Many patients come into clinic this time of year wondering why their skin is only…
Dermatologists perform procedures every day that require the use of lidocaine for numbing effect. Unfortunately, although the lidocaine is very effective for numbing to make the procedure comfortable, the lidocaine injection itself can sting and produce pain.
Techniques that we employ at MassDerm include buffering the lidocaine to make it less acidic (less sting), injecting room temperature lidocaine rather than chilled (refrigerated) whenever possible, and using a slow, gentle injection into the less sensitive layers of the skin.
In some cases, when patients report discomfort despite use of these methods, we employ a vibrating kinetic anesthesia device (VKAD or “anodyne”). Some preliminary studies have indicated that VKADs help reduce the pain of procedures and it is thought that the mechanism relates to the Gate Theory of Pain. According to the “Gate Theory,” sensory neurons carrying pain sensation from your skin and sensory neurons carrying vibratory sensation from your skin both transmit signals to the same afferent neurons which in turn sends information to your brain. The neurons activated by vibratory sensation inhibit the afferent pain nerves, thereby blocking or inhibiting the message sent by the neurons that sensed pain. Therefore, by producing a strong vibratory sensation, we can “trick” the body into not feeling the pain sensation as strongly.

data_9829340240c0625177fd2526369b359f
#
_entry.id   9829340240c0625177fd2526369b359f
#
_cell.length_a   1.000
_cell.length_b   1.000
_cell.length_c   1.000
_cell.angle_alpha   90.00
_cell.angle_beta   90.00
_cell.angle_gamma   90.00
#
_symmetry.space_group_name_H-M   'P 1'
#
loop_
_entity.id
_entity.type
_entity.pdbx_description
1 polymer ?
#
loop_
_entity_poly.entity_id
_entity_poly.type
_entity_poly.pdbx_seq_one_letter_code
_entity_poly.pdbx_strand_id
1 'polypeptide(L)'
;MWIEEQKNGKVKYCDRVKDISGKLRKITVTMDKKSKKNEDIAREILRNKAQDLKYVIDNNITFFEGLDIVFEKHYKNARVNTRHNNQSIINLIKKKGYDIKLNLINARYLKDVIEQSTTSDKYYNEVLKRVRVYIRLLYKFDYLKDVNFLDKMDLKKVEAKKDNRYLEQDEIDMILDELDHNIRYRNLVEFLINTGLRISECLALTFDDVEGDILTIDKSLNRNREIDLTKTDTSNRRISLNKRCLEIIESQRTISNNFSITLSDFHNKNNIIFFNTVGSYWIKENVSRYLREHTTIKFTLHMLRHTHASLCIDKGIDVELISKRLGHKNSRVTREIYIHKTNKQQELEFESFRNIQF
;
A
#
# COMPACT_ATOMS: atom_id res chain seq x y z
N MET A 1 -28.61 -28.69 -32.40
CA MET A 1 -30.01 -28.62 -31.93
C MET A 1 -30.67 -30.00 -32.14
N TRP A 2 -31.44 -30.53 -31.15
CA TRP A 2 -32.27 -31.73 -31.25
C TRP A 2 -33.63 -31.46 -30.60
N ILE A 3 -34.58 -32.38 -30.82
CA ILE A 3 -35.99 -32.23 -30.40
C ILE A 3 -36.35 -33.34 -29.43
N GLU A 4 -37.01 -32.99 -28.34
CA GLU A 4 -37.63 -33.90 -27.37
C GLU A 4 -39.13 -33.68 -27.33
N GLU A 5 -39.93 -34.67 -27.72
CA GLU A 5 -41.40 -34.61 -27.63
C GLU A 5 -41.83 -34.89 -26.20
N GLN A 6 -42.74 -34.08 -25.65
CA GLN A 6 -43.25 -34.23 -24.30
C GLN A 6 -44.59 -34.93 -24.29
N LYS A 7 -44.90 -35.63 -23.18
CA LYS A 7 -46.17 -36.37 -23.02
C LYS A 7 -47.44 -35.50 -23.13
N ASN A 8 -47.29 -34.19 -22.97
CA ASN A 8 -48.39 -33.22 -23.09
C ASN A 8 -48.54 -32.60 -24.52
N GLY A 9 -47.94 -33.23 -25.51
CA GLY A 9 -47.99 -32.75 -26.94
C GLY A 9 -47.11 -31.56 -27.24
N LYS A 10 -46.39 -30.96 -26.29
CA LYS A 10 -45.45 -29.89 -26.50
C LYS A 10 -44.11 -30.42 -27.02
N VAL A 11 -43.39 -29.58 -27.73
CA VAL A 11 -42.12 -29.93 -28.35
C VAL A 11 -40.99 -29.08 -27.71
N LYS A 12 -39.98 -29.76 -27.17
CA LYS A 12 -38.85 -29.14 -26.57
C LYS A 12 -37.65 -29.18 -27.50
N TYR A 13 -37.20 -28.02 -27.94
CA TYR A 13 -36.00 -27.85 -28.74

A new article in the Journal of the American Academy of Dermatology (JAAD) provides strong data supporting the effectiveness of VKADs in the realm of dermatology for use with lidocaine injections in the setting of skin biopsies and excisions of the skin. These findings are consistent with our own observations with patients at MassDerm, and we are very pleased to see reliable data in support of this practice which we will continue to use for appropriate patients in our clinic.